Congratulations! You have made a bid on the home of your dreams and it was accepted.
You then ordered a home inspection and fortunately, the house was found to be in good
condition, or you were able to negotiate the necessary repairs. Next up? A property

The appraisal is meant above all else to be a safeguard for the mortgage company,
which will never agree to loan you more money than the current property value as
determined by an objective appraiser. All appraisers are state-licensed and work
independently of mortgage lending institutions to ensure fair and accurate valuations.
Appraisers will take either a sales-comparison approach (also known as ‘comps’) or a
cost-approach to determining your property’s valuation. The sales-comparison method
entails comparing your property to a handful of other homes that have sold in your
neighborhood. On the other hand, the cost-approach method is based on what it would
cost to replace the structure if it had to be rebuilt.

The appraisal report includes, among other things, a comparative market analysis that
supports the appraisal, the size and the condition of the house, statements regarding
structural problems, notes about the surrounding area or community, and maps and
photographs. The appraisal amount includes not only the house but also the land that
the house is built on. The cost of an appraisal typically runs around $300.

If the appraisal comes in below your agreed-upon purchase price, you have a problem.
But don’t panic! Start by looking at what caused the low appraisal. If there is an error in
square footage, lot size, or number of bedrooms, then the appraiser may be willing to
adjust the appraisal accordingly after the changes are made. A second option could be
to order a second appraisal from a different appraiser. There is always the possibility
that your first appraiser was relatively inexperienced or unfamiliar with the area where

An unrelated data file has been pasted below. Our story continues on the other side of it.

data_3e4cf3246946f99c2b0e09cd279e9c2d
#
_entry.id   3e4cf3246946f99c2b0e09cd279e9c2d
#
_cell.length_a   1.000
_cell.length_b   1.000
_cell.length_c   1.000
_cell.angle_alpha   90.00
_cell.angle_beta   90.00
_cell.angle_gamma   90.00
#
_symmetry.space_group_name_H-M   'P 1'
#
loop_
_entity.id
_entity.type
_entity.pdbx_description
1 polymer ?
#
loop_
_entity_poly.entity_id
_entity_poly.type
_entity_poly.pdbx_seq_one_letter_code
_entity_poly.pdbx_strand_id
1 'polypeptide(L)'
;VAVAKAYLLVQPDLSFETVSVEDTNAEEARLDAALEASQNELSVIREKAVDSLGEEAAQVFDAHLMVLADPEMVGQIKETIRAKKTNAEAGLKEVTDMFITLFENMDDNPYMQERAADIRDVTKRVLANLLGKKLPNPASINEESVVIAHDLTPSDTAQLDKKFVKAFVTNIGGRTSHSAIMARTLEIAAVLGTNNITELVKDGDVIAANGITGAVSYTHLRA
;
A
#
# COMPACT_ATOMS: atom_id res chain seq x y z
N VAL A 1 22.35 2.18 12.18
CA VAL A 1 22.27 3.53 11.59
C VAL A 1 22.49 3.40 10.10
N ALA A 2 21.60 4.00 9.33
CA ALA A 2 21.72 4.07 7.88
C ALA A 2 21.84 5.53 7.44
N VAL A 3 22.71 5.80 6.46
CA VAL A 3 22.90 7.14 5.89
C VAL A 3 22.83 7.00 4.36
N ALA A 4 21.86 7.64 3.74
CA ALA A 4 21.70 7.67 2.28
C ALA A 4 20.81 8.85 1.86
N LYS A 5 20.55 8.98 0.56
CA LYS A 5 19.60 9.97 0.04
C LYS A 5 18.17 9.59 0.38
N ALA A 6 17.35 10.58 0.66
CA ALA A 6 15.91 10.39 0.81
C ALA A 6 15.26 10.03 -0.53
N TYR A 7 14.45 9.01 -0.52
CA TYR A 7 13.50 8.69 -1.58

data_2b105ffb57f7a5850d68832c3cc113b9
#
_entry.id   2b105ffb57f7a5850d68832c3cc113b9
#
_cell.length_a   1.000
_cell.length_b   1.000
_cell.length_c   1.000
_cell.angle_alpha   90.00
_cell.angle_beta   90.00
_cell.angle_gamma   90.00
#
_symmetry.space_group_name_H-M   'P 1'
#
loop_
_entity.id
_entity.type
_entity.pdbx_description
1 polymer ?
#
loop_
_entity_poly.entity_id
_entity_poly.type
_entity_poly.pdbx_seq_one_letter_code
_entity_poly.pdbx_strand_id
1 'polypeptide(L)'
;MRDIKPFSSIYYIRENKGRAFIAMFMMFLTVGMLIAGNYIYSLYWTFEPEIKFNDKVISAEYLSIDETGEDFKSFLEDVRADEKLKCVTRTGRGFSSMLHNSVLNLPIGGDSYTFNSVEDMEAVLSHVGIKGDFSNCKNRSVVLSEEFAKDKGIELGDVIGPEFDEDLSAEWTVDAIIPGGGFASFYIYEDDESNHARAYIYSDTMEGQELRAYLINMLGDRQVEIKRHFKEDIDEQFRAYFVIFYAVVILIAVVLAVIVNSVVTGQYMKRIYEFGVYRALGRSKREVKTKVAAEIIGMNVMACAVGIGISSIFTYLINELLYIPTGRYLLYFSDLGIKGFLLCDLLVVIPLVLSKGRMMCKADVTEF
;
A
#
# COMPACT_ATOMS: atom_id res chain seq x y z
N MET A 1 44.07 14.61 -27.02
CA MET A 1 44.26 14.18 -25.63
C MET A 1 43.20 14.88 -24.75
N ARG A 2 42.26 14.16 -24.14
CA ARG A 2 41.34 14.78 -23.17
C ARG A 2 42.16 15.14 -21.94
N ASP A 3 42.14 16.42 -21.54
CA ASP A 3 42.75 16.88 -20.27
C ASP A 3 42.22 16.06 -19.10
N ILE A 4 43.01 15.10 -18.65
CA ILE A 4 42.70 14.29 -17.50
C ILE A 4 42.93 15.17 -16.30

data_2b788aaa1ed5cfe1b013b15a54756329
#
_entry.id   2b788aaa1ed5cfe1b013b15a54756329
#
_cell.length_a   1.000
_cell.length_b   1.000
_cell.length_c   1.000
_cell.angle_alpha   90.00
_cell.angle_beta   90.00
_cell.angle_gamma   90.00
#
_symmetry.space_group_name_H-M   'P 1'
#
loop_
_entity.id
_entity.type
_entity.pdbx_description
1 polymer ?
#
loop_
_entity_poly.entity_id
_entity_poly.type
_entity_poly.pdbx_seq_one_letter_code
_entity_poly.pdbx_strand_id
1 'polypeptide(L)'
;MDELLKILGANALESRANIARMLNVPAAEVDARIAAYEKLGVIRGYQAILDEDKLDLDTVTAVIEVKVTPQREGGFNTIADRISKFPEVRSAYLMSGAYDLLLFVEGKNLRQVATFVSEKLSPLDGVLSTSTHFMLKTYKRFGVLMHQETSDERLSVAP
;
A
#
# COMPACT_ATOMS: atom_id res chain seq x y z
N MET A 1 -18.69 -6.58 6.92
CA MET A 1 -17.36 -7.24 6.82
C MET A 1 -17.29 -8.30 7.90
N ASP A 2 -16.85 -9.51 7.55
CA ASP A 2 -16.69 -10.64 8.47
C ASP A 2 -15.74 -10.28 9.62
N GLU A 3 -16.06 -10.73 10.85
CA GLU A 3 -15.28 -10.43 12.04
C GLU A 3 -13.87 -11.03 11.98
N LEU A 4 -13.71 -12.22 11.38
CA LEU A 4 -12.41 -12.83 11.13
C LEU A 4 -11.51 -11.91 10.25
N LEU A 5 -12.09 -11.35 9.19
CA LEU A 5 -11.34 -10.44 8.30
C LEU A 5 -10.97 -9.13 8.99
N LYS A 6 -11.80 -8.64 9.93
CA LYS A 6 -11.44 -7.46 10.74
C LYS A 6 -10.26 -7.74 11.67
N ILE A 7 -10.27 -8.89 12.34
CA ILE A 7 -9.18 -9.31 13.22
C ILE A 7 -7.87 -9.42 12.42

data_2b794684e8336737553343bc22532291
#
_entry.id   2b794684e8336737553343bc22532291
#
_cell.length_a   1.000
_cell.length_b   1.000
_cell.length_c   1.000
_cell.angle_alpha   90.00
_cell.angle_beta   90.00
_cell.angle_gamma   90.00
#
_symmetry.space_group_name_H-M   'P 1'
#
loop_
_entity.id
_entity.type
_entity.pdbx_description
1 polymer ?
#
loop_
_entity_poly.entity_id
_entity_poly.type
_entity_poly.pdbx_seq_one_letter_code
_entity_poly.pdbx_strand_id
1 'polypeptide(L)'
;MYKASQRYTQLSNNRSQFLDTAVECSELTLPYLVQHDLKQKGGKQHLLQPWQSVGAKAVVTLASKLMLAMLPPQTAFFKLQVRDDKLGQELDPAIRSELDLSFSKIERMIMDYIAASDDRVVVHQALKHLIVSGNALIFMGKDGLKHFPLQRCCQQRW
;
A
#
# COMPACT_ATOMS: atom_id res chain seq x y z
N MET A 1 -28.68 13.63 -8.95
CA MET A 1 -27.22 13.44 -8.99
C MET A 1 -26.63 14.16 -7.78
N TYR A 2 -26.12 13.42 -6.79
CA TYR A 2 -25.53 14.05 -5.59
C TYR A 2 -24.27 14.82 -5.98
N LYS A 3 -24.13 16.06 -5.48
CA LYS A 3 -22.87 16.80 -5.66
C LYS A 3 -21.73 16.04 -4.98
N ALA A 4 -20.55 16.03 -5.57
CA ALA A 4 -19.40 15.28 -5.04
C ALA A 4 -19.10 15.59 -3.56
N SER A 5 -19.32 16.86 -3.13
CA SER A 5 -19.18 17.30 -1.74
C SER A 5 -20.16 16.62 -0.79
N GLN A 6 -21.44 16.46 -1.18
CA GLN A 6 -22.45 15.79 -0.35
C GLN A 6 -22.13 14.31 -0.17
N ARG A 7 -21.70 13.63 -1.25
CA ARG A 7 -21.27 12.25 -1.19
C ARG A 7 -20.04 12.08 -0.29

the property is located and as such pulled the wrong properties for the comps.

If you exhausted both options for getting a higher appraisal, then the following three
options remain:

  • Have your attorney or agent go back to the sellers with the appraisal and a
    request to lower the contract price to the appraised value. It is very common for a
    seller to concede for a valid appraisal.
  • Pay the difference between the selling price and the appraisal price out of
    pocket. If you plan to hold on to the house long enough to see a rise in value, this
    option is worth considering.
  • If negotiations fall through and the appraisal is still too far below what the bank is
    willing to finance, then you will have no other choice than to cancel the
    transaction. You’ve done all you can do, and luckily there will always be other
    homes on the market!

How would you ‘appraise’ my latest installment of real estate tips based on Keep calm…
It’s just real estate? We hope you like these tips, and we will be sharing three more in
the next few months.

Do you have any insights on house appraisals based on your experience as a real
estate professional? Let eCommission know in a comment, on Facebook or on Twitter.

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